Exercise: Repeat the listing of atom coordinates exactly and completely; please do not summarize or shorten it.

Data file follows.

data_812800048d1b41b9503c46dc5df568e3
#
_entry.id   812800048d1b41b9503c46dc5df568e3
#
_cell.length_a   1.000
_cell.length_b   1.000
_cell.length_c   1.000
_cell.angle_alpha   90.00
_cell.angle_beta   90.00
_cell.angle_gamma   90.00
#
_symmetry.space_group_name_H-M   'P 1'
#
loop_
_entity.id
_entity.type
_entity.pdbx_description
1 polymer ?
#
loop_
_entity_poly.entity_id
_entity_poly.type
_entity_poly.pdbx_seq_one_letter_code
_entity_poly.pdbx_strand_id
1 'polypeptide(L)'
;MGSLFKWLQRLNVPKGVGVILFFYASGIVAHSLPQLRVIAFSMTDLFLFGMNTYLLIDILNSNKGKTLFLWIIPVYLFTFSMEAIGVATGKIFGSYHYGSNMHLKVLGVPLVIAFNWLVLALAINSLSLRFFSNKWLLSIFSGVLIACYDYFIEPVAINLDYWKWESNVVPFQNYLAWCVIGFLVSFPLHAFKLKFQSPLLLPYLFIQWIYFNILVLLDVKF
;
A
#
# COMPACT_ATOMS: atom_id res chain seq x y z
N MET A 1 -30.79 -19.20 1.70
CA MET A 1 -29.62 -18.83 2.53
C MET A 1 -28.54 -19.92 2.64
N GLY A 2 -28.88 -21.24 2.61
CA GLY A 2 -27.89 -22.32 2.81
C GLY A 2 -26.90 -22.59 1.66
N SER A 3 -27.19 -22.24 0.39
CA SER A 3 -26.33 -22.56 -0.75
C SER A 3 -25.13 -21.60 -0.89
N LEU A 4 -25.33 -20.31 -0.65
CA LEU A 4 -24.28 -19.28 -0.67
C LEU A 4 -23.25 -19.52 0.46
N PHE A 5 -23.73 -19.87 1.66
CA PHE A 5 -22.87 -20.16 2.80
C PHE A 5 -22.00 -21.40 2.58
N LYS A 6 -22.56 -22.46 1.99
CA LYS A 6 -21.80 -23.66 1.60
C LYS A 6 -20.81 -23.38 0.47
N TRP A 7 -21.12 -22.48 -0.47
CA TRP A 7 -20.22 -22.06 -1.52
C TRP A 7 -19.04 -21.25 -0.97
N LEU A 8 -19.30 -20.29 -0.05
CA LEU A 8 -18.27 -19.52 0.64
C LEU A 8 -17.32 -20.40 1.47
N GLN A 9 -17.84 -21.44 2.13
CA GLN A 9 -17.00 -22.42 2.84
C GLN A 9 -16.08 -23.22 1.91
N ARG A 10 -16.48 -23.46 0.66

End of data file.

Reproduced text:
data_812800048d1b41b9503c46dc5df568e3
#
_entry.id   812800048d1b41b9503c46dc5df568e3
#
_cell.length_a   1.000
_cell.length_b   1.000
_cell.length_c   1.000
_cell.angle_alpha   90.00
_cell.angle_beta   90.00
_cell.angle_gamma   90.00
#
_symmetry.space_group_name_H-M   'P 1'
#
loop_
_entity.id
_entity.type
_entity.pdbx_description
1 polymer ?
#
loop_
_entity_poly.entity_id
_entity_poly.type
_entity_poly.pdbx_seq_one_letter_code
_entity_poly.pdbx_strand_id
1 'polypeptide(L)'
;MGSLFKWLQRLNVPKGVGVILFFYASGIVAHSLPQLRVIAFSMTDLFLFGMNTYLLIDILNSNKGKTLFLWIIPVYLFTFSMEAIGVATGKIFGSYHYGSNMHLKVLGVPLVIAFNWLVLALAINSLSLRFFSNKWLLSIFSGVLIACYDYFIEPVAINLDYWKWESNVVPFQNYLAWCVIGFLVSFPLHAFKLKFQSPLLLPYLFIQWIYFNILVLLDVKF
;
A
#
# COMPACT_ATOMS: atom_id res chain seq x y z
N MET A 1 -30.79 -19.20 1.70
CA MET A 1 -29.62 -18.83 2.53
C MET A 1 -28.54 -19.92 2.64
N GLY A 2 -28.88 -21.24 2.61
CA GLY A 2 -27.89 -22.32 2.81
C GLY A 2 -26.90 -22.59 1.66
N SER A 3 -27.19 -22.24 0.39
CA SER A 3 -26.33 -22.56 -0.75
C SER A 3 -25.13 -21.60 -0.89
N LEU A 4 -25.33 -20.31 -0.65
CA LEU A 4 -24.28 -19.28 -0.67
C LEU A 4 -23.25 -19.52 0.46
N PHE A 5 -23.73 -19.87 1.66
CA PHE A 5 -22.87 -20.16 2.80
C PHE A 5 -22.00 -21.40 2.58
N LYS A 6 -22.56 -22.46 1.99
CA LYS A 6 -21.80 -23.66 1.60
C LYS A 6 -20.81 -23.38 0.47
N TRP A 7 -21.12 -22.48 -0.47
CA TRP A 7 -20.22 -22.06 -1.52
C TRP A 7 -19.04 -21.25 -0.97
N LEU A 8 -19.30 -20.29 -0.05
CA LEU A 8 -18.27 -19.52 0.64
C LEU A 8 -17.32 -20.40 1.47
N GLN A 9 -17.84 -21.44 2.13
CA GLN A 9 -17.00 -22.42 2.84
C GLN A 9 -16.08 -23.22 1.91
N ARG A 10 -16.48 -23.46 0.66